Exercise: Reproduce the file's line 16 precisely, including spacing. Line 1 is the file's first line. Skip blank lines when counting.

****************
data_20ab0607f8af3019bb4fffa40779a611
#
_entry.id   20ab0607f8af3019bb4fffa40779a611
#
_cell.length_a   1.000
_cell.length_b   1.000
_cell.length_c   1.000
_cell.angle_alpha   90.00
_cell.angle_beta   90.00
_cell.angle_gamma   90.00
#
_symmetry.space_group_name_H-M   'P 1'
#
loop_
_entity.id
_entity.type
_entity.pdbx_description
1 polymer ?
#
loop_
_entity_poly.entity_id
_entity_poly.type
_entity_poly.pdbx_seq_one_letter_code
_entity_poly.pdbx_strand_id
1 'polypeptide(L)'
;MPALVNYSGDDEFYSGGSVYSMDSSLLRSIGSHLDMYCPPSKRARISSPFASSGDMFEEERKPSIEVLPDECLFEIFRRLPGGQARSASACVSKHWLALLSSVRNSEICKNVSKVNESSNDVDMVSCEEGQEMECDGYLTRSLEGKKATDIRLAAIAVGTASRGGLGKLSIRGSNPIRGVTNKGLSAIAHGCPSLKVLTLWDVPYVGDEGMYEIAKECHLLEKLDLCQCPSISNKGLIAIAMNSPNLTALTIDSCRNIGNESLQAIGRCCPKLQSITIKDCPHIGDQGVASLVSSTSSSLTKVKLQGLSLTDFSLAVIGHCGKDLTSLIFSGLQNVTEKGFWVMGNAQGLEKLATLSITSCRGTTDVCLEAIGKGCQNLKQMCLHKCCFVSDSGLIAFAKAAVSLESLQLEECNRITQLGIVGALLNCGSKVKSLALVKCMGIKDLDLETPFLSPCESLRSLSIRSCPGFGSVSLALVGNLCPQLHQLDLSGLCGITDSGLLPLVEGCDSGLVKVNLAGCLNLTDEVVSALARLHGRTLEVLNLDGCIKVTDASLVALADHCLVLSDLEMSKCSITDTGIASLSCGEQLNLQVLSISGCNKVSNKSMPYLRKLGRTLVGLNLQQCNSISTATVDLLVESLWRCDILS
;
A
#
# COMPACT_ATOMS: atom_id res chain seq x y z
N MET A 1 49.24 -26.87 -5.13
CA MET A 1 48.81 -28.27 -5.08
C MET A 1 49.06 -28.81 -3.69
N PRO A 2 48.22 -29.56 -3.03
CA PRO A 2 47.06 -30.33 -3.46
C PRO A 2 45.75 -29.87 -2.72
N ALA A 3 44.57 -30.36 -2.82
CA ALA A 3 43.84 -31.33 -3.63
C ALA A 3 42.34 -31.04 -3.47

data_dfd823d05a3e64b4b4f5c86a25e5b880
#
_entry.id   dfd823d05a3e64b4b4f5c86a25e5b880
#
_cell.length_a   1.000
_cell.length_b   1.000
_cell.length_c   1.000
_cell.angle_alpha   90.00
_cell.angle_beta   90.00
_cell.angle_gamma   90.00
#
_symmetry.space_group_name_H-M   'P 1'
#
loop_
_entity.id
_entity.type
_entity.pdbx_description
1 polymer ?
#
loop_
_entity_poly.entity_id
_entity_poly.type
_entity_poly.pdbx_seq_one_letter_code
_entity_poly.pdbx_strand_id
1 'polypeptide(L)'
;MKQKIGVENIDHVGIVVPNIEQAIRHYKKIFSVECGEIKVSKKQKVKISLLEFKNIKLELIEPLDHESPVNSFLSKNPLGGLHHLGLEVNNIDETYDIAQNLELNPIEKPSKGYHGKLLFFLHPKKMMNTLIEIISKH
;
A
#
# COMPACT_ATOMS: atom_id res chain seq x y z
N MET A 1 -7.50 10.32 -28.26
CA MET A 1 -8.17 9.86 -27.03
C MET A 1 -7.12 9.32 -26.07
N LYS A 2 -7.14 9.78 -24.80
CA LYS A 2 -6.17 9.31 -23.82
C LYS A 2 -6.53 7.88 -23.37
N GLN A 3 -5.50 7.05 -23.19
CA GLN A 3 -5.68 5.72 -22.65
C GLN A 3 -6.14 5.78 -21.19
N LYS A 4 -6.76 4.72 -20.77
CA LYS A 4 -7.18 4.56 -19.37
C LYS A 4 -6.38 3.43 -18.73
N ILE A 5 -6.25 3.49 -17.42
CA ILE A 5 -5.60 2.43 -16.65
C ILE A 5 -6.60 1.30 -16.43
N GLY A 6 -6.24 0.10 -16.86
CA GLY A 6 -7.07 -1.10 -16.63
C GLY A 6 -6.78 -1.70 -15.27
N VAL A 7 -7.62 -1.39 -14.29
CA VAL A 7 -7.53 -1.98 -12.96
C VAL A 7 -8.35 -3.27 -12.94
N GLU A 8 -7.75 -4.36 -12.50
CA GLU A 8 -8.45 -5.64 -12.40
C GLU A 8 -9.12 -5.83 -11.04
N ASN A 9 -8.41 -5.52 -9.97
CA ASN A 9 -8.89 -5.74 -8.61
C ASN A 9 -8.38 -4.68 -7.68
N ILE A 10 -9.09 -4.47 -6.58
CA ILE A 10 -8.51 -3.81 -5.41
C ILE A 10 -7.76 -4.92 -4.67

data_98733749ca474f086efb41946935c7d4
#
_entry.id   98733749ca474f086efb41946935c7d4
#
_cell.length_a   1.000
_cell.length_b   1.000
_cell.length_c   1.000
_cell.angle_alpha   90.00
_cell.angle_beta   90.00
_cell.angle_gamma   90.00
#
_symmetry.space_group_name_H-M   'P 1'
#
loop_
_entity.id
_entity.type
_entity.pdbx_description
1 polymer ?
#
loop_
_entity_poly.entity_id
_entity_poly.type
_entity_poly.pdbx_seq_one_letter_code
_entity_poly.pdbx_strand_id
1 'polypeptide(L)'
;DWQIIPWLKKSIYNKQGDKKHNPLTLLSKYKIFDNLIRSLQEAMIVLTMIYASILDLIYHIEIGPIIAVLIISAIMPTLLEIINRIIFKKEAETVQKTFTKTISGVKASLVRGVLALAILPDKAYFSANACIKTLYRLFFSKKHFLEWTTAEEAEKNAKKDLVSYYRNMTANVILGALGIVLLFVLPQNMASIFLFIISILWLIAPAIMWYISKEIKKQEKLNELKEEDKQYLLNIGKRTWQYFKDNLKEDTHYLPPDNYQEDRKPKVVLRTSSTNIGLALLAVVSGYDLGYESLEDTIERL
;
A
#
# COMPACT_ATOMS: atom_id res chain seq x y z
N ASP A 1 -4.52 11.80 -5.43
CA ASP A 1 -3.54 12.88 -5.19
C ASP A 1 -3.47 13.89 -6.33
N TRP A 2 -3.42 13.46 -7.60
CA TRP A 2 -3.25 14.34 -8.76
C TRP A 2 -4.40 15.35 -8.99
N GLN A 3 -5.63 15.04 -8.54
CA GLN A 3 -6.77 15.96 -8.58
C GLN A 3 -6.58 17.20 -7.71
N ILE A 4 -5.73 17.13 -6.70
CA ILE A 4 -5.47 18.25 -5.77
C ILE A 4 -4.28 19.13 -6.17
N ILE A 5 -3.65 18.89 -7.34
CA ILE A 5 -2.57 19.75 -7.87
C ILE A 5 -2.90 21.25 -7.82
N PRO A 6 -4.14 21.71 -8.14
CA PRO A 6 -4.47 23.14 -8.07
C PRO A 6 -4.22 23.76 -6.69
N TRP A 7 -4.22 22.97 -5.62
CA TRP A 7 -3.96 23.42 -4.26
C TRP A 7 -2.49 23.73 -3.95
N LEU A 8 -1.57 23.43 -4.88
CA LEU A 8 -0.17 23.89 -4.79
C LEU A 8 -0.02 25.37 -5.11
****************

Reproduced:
_entity.type